Baking my way round the United Kingdom, trying out regional specialities, traditional ingredients etc., and generally making (and sampling) nice things to eat in the cake, biscuit and bun line. Now with the assistance of my junior chef, Ellis.
Tuesday, October 09, 2007
Broonie (Orkney Gingerbread)
Orkney consists of about 70 islands and skerries, and is located to the north-east of the top of Scotland. In common with its Scottish neighbours and the northern counties of England, oats and barley (in Orkney a variety known as bere is grown, locally called corn) are the cereal staples used for breads and bannocks, and, less/more essentially, ale and whisky. Oatmeal is a primary ingredient in Broonie, a pale gingerbread made with black treacle, butter, brown sugar, wheat flour, egg, ground ginger (never!) and buttermilk.
Gingerbreads, although found throughout Britain, do seem to be particularly popular amongst those living at the top of the country and often include locally grown oats in the form of oatmeal. Parkin, traditionally eaten in the north of England on November the 5th, is another form of gingerbread that includes oatmeal, as does the Scottish Perkin. With Bonfire Night not too far off (fast followed by the big December event that I need not name) I feel a follow-up gingerbread baking session coming on already.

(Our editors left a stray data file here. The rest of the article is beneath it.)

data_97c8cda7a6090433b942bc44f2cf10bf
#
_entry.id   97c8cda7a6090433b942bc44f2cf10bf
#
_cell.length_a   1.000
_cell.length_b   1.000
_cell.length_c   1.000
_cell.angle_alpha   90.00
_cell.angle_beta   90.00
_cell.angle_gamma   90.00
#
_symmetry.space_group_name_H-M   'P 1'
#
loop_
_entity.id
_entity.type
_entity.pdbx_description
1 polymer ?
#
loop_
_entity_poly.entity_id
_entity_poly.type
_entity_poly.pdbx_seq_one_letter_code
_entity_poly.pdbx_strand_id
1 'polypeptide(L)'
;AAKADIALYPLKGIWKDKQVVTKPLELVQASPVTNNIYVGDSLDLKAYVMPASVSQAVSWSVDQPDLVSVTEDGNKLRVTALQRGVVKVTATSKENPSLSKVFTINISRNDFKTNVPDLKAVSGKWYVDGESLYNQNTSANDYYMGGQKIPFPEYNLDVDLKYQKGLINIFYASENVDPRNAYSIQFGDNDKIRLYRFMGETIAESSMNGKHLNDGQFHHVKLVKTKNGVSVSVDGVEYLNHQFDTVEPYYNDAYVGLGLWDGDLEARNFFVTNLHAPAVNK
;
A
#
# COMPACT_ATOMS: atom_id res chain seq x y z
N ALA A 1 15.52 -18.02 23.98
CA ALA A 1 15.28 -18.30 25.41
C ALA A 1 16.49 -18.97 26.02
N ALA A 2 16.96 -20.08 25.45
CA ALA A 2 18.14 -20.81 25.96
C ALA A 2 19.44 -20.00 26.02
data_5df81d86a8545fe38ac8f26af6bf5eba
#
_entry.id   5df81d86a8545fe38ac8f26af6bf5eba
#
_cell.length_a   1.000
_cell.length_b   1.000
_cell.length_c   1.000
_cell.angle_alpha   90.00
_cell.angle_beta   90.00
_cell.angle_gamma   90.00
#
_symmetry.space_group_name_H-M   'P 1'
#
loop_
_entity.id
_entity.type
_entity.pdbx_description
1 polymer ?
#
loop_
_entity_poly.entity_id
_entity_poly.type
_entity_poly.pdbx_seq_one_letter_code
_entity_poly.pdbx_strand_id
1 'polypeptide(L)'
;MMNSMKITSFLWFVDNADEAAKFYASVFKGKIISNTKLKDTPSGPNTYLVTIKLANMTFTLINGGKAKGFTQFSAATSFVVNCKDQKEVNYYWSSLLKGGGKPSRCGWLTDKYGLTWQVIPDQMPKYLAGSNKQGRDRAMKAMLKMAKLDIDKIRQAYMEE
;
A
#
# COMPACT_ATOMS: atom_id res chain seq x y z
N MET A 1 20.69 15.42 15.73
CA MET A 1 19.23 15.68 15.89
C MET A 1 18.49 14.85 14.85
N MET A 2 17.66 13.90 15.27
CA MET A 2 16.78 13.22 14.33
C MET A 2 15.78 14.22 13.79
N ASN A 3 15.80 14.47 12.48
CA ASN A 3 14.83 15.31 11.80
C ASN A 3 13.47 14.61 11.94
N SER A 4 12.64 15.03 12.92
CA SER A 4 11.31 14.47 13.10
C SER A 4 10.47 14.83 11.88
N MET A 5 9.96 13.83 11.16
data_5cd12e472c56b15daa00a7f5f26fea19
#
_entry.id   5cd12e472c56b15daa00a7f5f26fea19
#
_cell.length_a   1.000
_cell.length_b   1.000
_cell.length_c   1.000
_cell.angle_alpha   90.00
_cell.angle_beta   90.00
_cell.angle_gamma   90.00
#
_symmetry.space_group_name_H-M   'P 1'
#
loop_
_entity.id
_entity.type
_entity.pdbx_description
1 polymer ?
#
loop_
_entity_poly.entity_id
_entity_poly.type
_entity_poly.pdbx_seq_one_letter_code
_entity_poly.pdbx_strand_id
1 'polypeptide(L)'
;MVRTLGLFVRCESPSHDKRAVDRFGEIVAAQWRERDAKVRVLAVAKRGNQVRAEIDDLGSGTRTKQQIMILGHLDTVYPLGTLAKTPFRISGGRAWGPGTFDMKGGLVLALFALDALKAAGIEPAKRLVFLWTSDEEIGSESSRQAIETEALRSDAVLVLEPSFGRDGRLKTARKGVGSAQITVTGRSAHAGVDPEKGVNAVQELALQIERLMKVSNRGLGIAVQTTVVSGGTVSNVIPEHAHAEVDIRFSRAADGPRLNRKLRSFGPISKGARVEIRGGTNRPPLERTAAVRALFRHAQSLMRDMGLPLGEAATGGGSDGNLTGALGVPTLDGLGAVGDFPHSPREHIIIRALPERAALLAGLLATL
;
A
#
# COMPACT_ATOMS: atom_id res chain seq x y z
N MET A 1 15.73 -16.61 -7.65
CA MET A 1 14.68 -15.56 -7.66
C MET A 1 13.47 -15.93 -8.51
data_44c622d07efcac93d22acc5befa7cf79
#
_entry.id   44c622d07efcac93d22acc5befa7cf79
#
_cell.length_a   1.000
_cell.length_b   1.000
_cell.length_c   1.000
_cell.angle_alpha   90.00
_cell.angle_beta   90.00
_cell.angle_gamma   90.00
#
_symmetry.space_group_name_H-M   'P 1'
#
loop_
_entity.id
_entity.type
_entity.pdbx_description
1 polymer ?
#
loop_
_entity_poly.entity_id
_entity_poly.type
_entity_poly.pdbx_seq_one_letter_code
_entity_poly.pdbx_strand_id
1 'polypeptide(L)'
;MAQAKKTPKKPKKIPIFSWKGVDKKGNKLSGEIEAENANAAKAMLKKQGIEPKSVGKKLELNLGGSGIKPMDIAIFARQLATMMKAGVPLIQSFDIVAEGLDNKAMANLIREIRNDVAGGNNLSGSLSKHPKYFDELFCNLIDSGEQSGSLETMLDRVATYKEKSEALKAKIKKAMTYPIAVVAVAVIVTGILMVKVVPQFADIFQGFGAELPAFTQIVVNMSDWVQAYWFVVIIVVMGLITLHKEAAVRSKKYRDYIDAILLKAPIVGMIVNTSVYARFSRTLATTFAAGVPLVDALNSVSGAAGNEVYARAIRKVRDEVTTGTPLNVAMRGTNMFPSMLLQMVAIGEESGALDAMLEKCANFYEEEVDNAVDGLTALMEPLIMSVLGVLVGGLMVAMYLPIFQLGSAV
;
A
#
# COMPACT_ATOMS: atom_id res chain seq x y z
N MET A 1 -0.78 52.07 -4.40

F. Marian McNeill's 'The Scots Kitchen' carries a recipe for Broonie - just one of 67 recipes that the book contains that make use of oats or oatmeal. Under her recipe is the note 'Correctly, Brüni, a thick bannock (Orkney and Sheltand)'; Brüni is a Norse word for a thick bannock. As I have touched on previously, bannocks are a very old form of bread and also the forefathers of the scone. Bannocks were historically cooked on the girdle, but more recent recipes are oven-baked. F Marian McNeill's recipe for Broonie and that of Julie Duff in 'Cakes - Regional & Traditional' are oven-baked. Both recipes contain identical ingredients (although Julie Duff uses self-raising rather than plain flour with the addition of baking soda), but McNeill uses less butter and ginger, and she uses equal quantities of flour and oatmeal (175g each), whereas Duff uses 225g of self-raising flour and 115g of oatmeal. McNeill unfortunately has omitted the amount of sugar required for her recipe, so I am unable to bake two Broonies for comparative purposes/filling a large Broonie-sized hole in my tummy. This is probably for the best...
Broonie (from Julie Duffs 'Cakes - Regional & Traditional)
225g self-raising flour
2 level teaspoons ground ginger